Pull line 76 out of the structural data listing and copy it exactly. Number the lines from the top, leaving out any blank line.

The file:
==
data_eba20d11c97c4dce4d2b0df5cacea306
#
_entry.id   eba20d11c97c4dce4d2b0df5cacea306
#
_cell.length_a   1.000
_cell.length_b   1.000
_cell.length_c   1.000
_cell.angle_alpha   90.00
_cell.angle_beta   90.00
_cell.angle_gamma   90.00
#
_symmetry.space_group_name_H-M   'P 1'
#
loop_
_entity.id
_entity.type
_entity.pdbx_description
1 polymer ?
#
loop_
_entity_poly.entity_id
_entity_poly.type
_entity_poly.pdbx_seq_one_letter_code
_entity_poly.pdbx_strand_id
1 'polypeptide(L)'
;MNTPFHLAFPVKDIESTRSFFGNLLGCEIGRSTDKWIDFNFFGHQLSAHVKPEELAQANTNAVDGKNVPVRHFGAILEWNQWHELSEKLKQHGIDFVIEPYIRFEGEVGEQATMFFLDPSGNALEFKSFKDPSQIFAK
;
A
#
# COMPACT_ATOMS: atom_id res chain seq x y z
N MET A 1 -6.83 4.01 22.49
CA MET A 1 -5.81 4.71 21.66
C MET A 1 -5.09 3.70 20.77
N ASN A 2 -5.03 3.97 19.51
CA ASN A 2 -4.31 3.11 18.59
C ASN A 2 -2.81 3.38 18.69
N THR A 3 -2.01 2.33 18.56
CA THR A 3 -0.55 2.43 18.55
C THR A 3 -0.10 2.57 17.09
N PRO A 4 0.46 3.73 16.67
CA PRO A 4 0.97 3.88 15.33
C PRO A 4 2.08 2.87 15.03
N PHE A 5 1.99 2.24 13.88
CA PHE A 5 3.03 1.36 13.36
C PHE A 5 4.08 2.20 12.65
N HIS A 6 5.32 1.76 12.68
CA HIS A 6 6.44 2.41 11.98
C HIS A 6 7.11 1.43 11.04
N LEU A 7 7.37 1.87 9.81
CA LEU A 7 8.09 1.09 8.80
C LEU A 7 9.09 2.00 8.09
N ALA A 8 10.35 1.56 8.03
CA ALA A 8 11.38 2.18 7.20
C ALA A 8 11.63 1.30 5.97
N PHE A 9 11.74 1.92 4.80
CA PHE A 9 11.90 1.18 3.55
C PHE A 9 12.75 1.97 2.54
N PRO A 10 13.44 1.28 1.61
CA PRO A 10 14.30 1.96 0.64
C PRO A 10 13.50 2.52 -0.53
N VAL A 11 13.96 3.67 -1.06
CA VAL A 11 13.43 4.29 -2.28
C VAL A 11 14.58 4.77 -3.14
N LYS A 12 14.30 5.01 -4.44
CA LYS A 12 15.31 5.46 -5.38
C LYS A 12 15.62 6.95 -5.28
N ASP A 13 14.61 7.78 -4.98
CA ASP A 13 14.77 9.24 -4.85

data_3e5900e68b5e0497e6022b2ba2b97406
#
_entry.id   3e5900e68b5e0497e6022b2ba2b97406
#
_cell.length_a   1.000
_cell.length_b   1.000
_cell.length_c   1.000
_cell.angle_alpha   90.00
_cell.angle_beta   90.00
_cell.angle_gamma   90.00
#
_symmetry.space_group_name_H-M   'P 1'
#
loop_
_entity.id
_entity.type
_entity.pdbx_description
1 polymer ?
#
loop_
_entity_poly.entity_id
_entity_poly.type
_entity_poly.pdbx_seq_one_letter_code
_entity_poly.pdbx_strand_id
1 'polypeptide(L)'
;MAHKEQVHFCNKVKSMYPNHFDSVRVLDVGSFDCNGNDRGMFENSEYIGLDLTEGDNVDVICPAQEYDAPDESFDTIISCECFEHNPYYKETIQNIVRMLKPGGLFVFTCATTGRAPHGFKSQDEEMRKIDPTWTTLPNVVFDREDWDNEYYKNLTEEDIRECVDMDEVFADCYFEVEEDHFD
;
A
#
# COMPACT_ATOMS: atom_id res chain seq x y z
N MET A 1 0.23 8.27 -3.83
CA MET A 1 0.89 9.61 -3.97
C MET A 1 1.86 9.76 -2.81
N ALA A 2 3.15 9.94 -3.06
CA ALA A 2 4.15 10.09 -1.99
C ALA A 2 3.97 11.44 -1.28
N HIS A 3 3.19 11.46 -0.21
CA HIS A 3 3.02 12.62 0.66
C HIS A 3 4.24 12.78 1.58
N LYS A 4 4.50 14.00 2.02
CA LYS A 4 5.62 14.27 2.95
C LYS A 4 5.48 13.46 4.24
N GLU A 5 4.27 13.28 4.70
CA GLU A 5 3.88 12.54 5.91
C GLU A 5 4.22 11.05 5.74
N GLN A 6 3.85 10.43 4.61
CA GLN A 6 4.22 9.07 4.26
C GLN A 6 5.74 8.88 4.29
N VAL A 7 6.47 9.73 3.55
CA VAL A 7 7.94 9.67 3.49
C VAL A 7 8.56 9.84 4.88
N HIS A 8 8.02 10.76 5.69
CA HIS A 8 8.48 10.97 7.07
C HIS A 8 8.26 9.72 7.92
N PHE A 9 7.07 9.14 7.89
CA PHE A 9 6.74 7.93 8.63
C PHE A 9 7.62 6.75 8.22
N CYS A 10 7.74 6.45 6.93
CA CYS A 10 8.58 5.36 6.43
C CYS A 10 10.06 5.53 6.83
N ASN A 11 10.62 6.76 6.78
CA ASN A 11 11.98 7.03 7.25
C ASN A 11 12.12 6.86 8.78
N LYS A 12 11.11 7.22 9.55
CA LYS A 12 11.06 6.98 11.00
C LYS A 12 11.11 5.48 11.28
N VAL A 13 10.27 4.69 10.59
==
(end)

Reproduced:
_cell.angle_alpha   90.00